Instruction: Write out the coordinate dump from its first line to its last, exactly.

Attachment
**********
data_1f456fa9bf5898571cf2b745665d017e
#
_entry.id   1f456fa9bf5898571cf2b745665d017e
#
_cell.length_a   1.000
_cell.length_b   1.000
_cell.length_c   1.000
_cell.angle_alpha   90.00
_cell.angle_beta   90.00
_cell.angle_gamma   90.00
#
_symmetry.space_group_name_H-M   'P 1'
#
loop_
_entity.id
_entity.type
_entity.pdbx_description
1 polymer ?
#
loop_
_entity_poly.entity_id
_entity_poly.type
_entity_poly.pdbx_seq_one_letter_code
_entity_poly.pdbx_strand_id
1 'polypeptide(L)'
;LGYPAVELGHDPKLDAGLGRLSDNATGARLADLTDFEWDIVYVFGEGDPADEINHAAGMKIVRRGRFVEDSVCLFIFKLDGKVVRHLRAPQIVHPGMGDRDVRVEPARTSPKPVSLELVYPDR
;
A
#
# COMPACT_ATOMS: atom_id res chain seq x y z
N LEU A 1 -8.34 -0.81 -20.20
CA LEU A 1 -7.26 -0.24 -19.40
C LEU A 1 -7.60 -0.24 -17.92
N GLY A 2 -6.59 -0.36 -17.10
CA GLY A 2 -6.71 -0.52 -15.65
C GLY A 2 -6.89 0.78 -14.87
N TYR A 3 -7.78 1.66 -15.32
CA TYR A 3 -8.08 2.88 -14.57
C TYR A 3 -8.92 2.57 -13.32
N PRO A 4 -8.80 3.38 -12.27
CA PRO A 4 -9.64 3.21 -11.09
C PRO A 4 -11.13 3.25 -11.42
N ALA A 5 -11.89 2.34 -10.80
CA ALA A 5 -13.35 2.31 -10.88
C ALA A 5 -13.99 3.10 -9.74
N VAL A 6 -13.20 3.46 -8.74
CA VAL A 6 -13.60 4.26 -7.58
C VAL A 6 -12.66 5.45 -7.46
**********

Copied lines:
data_1f456fa9bf5898571cf2b745665d017e
#
_entry.id   1f456fa9bf5898571cf2b745665d017e
#
_cell.length_a   1.000
_cell.length_b   1.000
_cell.length_c   1.000
_cell.angle_alpha   90.00
_cell.angle_beta   90.00
_cell.angle_gamma   90.00
#
_symmetry.space_group_name_H-M   'P 1'
#
loop_
_entity.id
_entity.type
_entity.pdbx_description
1 polymer ?
#
loop_
_entity_poly.entity_id
_entity_poly.type
_entity_poly.pdbx_seq_one_letter_code
_entity_poly.pdbx_strand_id
1 'polypeptide(L)'
;LGYPAVELGHDPKLDAGLGRLSDNATGARLADLTDFEWDIVYVFGEGDPADEINHAAGMKIVRRGRFVEDSVCLFIFKLDGKVVRHLRAPQIVHPGMGDRDVRVEPARTSPKPVSLELVYPDR
;
A
#
# COMPACT_ATOMS: atom_id res chain seq x y z
N LEU A 1 -8.34 -0.81 -20.20
CA LEU A 1 -7.26 -0.24 -19.40
C LEU A 1 -7.60 -0.24 -17.92
N GLY A 2 -6.59 -0.36 -17.10
CA GLY A 2 -6.71 -0.52 -15.65
C GLY A 2 -6.89 0.78 -14.87
N TYR A 3 -7.78 1.66 -15.32
CA TYR A 3 -8.08 2.88 -14.57
C TYR A 3 -8.92 2.57 -13.32
N PRO A 4 -8.80 3.38 -12.27
CA PRO A 4 -9.64 3.21 -11.09
C PRO A 4 -11.13 3.25 -11.42
N ALA A 5 -11.89 2.34 -10.80
CA ALA A 5 -13.35 2.31 -10.88
C ALA A 5 -13.99 3.10 -9.74
N VAL A 6 -13.20 3.46 -8.74
CA VAL A 6 -13.60 4.26 -7.58
C VAL A 6 -12.66 5.45 -7.46